Facing the Turnover Tsunami

As the dire threat of the COVID pandemic came into focus, it seemed reasonable to assume a cold, cleansing wave to sweep through the business leadership class, nature ensuring that not all CEOs were up to the challenge and Boards fearful of what they had.

It didn’t happen. In the U.S., according to the Conference Board, in the first half of 2020 only 71 companies in the Russell 3000 Index (top 3,000 by market cap) announced CEO successions, 11% lower than the average turnover level.

The pace picked up in the second half, ending the year at a “normal” 11.6%.  Seemingly, companies chose to stick with the generals they had at the outset, but thought better of it as the dust started to settle.

Now, after a year and a half of total disruption of the workforce and work patterns, we have a better idea of the where the structure will start to buckle. A new report suggests that a stunning 52% of workers will be looking for new jobs this year.

52% of workers will be looking for new jobs this year.

It is an incredible expectation, but no longer a total surprise. As the pandemic dragged on and most workers were challenged by an upheaval in how and where they worked.  Experts began to recognize this was an insurmountable aggregation of stress and coined the phrase “turnover tsunami”.

With each day, this seems less of an exaggeration, notably because of the diversity of the challenge:

  • Many people, possibly most, have found that working at home is extremely stressful. Especially so for women, single parents or young  families with husband and wife both working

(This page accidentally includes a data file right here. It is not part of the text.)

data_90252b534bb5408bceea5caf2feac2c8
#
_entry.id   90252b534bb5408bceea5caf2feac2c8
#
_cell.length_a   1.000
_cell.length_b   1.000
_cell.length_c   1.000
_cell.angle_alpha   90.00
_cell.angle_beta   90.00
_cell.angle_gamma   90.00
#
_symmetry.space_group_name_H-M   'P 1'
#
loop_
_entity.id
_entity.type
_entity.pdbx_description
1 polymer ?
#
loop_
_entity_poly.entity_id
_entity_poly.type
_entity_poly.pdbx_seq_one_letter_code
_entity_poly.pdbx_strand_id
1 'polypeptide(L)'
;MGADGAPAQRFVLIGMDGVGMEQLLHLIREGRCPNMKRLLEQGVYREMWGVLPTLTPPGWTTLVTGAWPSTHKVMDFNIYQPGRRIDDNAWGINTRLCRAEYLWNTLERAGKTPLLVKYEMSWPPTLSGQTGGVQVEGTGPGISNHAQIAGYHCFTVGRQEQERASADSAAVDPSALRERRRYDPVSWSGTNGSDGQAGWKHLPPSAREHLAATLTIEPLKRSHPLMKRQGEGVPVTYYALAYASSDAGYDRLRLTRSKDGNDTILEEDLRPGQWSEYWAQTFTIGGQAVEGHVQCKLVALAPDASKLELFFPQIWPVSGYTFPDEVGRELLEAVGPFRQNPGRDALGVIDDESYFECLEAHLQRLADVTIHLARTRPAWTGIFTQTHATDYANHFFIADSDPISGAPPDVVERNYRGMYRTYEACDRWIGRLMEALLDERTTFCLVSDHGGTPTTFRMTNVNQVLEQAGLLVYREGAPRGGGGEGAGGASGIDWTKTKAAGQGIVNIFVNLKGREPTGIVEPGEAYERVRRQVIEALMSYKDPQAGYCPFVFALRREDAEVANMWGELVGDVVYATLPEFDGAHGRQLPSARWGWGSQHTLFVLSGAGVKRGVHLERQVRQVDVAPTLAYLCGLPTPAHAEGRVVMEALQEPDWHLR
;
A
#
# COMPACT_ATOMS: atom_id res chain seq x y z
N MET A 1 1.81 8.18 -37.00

• Equally, young upwardly mobile workers especially miss the social input and career opportunities of the office as destination
  • For every company that can adjust and benefit economically from a dispersed workforce, there’s another, notably in manufacturing, which MUST restore a common workplace.
  • Inevitably, the role of work itself is being questioned.  For some time now, several countries have been addressing the work-life balance, using technology to establish a shorter work week. Spain is the latest country to experiment with a 32-hour week.

Then we have the economics to consider. Many cities witness a daily flood and ebb of 300,000 or more people into the metropolis. Consider the impact on retail merchants or the business of office tower managers and owners, or the transportation planners if that slows to a trickle.

The Big Picture, then, is not much comfort.

So let’s re-focus on the microorganisms supporting all this uncertainty, the actual company workplaces of the world, and you’ll wish you hadn’t. How much of a mess do you think will be left behind if and when we ever do master the scourge of COVID?

Turnover is costly. At the threatened 50+%, it would be devastating. Think about the expensive processes behind recruiting, hiring, and training, the time spent onboarding a new team-member. 

When an employee leaves, you have to re-distribute duties to other team-members who are no doubt  reaching their own tolerance thresholds.  And you lose a valuable resource with possibly years of institutional knowledge.

It would seem the obvious strategy would be to minimize the talent loss to the greatest extent possible.  Which brings us full circle to the issue of leadership – what type of leader is required, where do you find him or her and how do you recognise them.

The Association of Executive Search and Leadership Consultants is the global standard  bearer of quality and ethics in the business of hiring executive talent. (Cornerstone International Group is proud to be a long-standing member.)  Earlier this year, the AESC surveyed its Regional Councils as to the issues dominating their clients’ thinking.

Overwhelmingly, the top issue is hiring leaders who can drive, rather than just ride, this “tsunami of change”.  The report opens up by saying:

“Covid-19 has been a stress test for traditional leadership.  Transformation and the pace of change are no longer new. Leading through transformation at a breakneck pace in the midst of a global pandemic, however, is unprecedented.”

We will be visiting this report in future posts and CIG also plans to survey clients of our 60+ members worldwide. Meanwhile, you can read the AESC report here.  

We are only halfway through what will likely end as the most memorable year in the lives of most people.  It’s hard to think of any confluence of events more potentially disruptive since the Industrial Revolution.

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